My aunt has cancer : ( also, a question!

posted 3 years ago in Emotional
Post # 3
Member
1399 posts
Bumble bee
  • Wedding: November 2013

So sorry you’re going through this 🙁  It is such a difficult time, and every little kindness helps, I think.  Here are my thoughts:

My dad went through chemo and I know that he appreciated having an iPad at the hospital to distract him, although I know that’s pretty pricey.  He would also get the chills a lot so a lovely cozy blanket would also be nice.  Maybe a cute hot water bottle?

My siblings and I also discussed having gourmet organic meals sent to our parents’ place since neither had energy to cook.  So maybe something along those lines?  Maybe sign up for organic groceries for delivery every couple of weeks?  

I will try to think of more things.

Good luck!  xo

Post # 4
Member
228 posts
Helper bee
  • Wedding: July 2014 - Backyard

I am so sorry about your aunt. I will keep you all in my thoughts.

 

I think talking to her (and visiting, if possible) frequently, especially when it gets difficult for her, will mean the most. I know a lot of people were “scared” to be around my mom when she was sick and those who would visit made her the happiest of all.

Post # 5
Member
476 posts
Helper bee
  • Wedding: February 2012

@mu_t:  I’m really sorry to hear that, I hope she’s able to get better!  As for the chemo treatment, I’m a cancer survivor.  I never did chemo, but did a very strong radiation dosage that felt pretty similar from what I’ve been told and seen.

Chemo is exhausting, and there’s really no way around it. The person becomes very ill, and is usually vomitting or having some form of bowel problem.  Then there’s just the constant nausea.  Instead of a giftbasket of food, I would recommend a gift basket of something to keep her mind occupied.  If she likes crosswords, wordsearches, cryptos etc, pick a few of those up for her.  If she likes to read, find out her favorite genre and chose a few good titles from it.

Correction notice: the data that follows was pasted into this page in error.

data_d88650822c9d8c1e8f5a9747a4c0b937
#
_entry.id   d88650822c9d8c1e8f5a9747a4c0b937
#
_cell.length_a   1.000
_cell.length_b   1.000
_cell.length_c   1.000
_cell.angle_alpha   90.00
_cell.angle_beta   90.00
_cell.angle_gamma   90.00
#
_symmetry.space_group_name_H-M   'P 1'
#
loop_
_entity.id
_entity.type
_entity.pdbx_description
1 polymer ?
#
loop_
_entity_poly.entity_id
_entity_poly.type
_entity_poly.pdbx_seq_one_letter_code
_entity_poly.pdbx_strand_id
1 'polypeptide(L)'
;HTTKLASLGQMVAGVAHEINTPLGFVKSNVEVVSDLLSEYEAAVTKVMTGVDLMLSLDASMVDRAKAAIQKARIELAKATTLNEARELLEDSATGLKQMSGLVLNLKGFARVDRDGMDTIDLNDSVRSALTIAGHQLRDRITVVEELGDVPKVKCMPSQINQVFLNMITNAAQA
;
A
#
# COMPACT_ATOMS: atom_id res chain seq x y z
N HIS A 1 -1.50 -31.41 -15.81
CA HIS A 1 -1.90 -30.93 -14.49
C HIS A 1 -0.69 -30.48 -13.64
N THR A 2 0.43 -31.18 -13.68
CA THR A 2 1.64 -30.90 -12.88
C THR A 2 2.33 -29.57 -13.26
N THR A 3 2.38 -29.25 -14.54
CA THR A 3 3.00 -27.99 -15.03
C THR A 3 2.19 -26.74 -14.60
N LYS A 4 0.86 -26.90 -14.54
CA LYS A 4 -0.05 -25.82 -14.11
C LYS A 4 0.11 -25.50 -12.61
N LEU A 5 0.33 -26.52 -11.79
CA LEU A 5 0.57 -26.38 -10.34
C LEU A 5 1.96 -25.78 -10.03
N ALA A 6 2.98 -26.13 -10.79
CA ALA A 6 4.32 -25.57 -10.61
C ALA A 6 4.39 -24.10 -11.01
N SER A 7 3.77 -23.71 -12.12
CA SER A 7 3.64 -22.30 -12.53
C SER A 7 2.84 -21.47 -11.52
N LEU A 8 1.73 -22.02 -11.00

Heck, some people even like a coloring book!  Just remember that she will be very VERY tired, so may not use the gift immediately, but it’ll be there for her when she’s ready.

Post # 7
Member
1259 posts
Bumble bee
  • Wedding: March 2014

So sorry to hear 🙁 I was just telling my FI how we are hearing of more and more people being diagnosed. A girl I work with was just diagnosed yesterday, another lady I work with has a daughter who had lung cancer some years ago and just found out it is back, and FI’s step mom beat colon cancer a while back and now has lung cancer 🙁 It is such a terrible thing. A positive attitude seems to be the key.

I cannot answer your question on chemo. I really hope she has a great Christmas. Sending positive vibes!

Post # 8
Member
2657 posts
Sugar bee

My mom went through chemo years ago for breast cancer.  Your aunt is going to really need the support of your family through these coming months.  The most helpful thing you can do is to just be there at appointments or around the house (if you can, of course.  not sure if you are in the same location as her).  After a chemo session, my mom pretty much couldn’t get out of bed for a week.  I took charge of making meals, doing chores, and running errands.  My mom would say that it’s the feeling that things are still moving along normally that brought comfort to her.  Gift-wise it’s good to give things to help pass the time during chemo.  Books, magazines, tablets, and kindles are all good things.  A family friend recently finishd chemo and my aunt had a cool gift for her too – she gave a box of dark chocolates and every time she finished a chemo session, she could take another piece of chocolate.  They called it the chemo advent calendar.  I would avoid food gifts initially, though, because people react differently to foods during treatment.  I hope that your aunt’s treatment goes well and is over quickly.

Post # 9
Member
221 posts
Helper bee
  • Wedding: October 2013